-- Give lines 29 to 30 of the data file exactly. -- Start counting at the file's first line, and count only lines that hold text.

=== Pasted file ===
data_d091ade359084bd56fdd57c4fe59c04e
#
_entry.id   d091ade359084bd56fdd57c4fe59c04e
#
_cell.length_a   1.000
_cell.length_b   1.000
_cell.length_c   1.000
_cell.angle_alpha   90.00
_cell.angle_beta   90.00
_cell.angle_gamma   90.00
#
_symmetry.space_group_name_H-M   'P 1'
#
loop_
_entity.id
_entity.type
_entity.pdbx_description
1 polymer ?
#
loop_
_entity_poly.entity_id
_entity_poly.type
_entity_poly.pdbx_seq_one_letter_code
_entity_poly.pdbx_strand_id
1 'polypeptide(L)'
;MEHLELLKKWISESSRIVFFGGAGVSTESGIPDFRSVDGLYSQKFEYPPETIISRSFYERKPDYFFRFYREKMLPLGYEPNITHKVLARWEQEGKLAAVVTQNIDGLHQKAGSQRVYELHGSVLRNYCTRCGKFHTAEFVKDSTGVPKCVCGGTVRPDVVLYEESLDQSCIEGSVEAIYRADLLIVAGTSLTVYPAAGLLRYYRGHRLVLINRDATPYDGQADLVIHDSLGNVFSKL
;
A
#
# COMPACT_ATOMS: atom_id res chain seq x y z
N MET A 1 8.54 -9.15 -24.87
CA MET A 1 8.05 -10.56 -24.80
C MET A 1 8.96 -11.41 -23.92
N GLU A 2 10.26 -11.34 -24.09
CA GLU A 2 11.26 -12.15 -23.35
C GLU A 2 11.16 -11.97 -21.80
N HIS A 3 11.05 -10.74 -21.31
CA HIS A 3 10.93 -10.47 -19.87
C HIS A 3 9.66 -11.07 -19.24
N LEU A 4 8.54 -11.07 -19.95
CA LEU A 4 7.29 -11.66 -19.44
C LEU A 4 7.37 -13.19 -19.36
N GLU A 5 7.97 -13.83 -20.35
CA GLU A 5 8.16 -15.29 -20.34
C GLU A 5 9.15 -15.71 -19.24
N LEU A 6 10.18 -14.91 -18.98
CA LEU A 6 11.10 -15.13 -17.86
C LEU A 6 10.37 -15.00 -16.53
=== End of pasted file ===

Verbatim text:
#
# COMPACT_ATOMS: atom_id res chain seq x y z